Woman reading a bookIf you are not well-known and have tried to get published, you know, all too well, how difficult the process can be.  In fact, it’s almost virtually impossible for a first time non-celebrity to get a book deal with a mainstream traditional publishing house. The truth is, nothing is impossible if you are willingly able to do the necessary work. Regardless, it’s still a difficult and daunting task. Having published two books with traditional publishers, I understand all too well the challenges ahead.

Getting a Book Published.

That being said, today’s publishing landscape makes getting published easier. There are many options, such as self-publishing, on-demand printing, e-books, and online publishing. Another option: the vanity or subsidy press. This is often the route taken by writers who are unable to get a traditional book deal or who don’t want to self publish their work.  This may be an effective and plausible alternative for some writers, yet it’s not without challenges.

The first thing to understand about subsidy or vanity publishers is that, unlike with a traditional publisher who pays you to publish your book, you pay the subsidy or vanity press. In some instances, you pay a lot. Not only do you pay to have your work published, they also charge you additional fees and give you a small royalty. The royalties you likely will receive are usually the standard rate of 10 to 15% based on retail price.

Unlike a traditional press, when using a vanity or subsidy press you’ll also be responsible for the costs of marketing and advertising, which is also true for self-publishing.  With self-publishing, you receive all the profits from your book sales. The services of a subsidy publisher have to be paid for up front and in full, as opposed to self-publishing.  With self-publishing, you cover all the expenses, but do so as your bills come in.

In essence, subsidy publishers make their money by selling authors the services and products to publish the book and not from the book sales. In other words, they make money regardless of how many of your books sell, if any. There is virtually no risk involved for them; there is a tremendous amount of risk for you. Unscrupulous subsidy publishers will use pressure techniques to sell authors things they may not want or need, preying on the author’s dreams and desires to have their work published.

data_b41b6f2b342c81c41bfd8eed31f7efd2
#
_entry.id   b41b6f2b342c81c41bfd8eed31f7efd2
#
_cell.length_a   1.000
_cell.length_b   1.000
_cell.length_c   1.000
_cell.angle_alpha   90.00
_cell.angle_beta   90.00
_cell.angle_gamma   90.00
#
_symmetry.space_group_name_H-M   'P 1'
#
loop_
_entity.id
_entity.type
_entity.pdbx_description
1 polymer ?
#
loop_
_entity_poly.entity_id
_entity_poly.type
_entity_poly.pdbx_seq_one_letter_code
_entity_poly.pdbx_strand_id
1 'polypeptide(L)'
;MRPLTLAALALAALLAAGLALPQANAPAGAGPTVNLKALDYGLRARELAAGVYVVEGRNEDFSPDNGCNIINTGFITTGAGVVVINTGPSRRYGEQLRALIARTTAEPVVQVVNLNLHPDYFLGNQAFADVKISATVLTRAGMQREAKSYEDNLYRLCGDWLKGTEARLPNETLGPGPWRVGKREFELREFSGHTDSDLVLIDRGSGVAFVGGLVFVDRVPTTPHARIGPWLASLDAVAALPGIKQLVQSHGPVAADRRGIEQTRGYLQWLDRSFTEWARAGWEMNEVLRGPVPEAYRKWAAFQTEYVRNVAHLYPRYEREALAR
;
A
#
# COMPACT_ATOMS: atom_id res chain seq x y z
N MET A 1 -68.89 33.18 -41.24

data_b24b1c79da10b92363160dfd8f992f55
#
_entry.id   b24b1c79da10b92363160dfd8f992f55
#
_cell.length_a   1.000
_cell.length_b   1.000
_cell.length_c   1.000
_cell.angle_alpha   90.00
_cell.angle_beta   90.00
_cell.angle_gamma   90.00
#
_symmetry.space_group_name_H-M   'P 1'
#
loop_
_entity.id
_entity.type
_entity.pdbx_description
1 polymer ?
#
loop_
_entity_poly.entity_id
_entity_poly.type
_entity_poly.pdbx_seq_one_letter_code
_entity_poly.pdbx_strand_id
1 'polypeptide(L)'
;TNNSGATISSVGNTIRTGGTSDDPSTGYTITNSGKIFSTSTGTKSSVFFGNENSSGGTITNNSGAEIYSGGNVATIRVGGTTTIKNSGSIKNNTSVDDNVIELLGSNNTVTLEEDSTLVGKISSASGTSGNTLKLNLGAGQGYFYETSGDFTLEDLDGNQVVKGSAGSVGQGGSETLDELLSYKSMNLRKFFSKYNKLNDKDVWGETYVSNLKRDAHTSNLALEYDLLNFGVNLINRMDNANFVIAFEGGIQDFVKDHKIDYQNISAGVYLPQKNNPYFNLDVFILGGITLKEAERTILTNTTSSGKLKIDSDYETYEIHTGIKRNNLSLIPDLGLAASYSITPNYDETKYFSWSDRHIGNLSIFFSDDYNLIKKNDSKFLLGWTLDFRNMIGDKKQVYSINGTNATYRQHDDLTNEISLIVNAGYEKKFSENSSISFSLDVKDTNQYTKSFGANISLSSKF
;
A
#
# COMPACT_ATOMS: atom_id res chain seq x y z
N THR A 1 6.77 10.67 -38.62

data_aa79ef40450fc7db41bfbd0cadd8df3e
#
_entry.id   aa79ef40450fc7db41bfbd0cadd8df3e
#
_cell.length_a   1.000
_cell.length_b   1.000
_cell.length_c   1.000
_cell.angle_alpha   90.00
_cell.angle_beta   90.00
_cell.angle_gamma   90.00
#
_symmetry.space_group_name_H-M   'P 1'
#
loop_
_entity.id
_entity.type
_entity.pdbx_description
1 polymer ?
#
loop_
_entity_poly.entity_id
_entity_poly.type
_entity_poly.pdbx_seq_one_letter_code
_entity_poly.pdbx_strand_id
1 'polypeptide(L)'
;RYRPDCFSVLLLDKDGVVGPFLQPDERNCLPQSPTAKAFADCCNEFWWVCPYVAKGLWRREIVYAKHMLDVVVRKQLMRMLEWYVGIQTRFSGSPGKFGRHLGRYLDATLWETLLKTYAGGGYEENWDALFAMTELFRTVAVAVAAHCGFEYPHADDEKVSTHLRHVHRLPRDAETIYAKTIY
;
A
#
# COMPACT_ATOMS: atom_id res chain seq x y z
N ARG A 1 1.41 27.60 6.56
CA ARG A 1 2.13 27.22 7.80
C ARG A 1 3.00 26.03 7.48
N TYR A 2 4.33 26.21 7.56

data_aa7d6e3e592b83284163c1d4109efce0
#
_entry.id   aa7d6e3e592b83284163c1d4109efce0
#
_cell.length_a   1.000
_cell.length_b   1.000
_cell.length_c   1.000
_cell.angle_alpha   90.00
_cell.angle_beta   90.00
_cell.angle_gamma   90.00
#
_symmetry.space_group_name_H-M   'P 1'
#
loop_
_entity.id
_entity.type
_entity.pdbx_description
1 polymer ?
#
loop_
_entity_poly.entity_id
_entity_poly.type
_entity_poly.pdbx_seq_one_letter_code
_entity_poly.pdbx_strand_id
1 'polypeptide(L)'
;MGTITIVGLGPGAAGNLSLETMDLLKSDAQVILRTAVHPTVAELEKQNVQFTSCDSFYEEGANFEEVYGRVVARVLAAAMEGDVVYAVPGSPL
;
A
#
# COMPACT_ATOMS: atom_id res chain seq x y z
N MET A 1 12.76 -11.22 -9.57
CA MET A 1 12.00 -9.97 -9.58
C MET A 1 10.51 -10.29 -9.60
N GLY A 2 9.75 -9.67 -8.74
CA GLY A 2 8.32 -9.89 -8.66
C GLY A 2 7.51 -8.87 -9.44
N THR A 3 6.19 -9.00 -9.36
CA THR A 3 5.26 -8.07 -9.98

Mainstream Traditional Publishing Houses.

With mainstream traditional publishing houses, you know you are getting the best editors and marketing people.  Regretfully, with self-publishing you get what you can afford. Also, if you self-publish, you can choose to ignore constructive feedback, which is not always a smart idea.  I have personally seen way too many poorly edited self-published books, because the author didn’t want to take constructive suggestions on how to improve the work.  That has also been the case with subsidy published works. Anyone can call themselves an editor.

Am I saying that all subsidy/vanity publishers are looking to rip you off or create poor quality work product? No, not at all.   However, before going that route one should do their homework and thoroughly investigate the publisher.  For starters, make sure they have not been sued.  If possible, speak to other authors who’ve used their services, and of course, get as much as you can in writing from the publisher in regards to the services and goods they will provide and at what price.

In a nutshell, subsidy/vanity publishers differ from other forms of publishing because they don’t share any of the risk with the author, but still receive the rewards. That alone should make you extra careful when entering into a relationship with a subsidy or vanity press.

Until next time, I’m Attorney Francine Ward helping you protect what’s yours. Join my conversation on FacebookTwitter, or in one of my LinkedIn groupsGoogle+ Circles. Feel free to subscribe to my newsletter.

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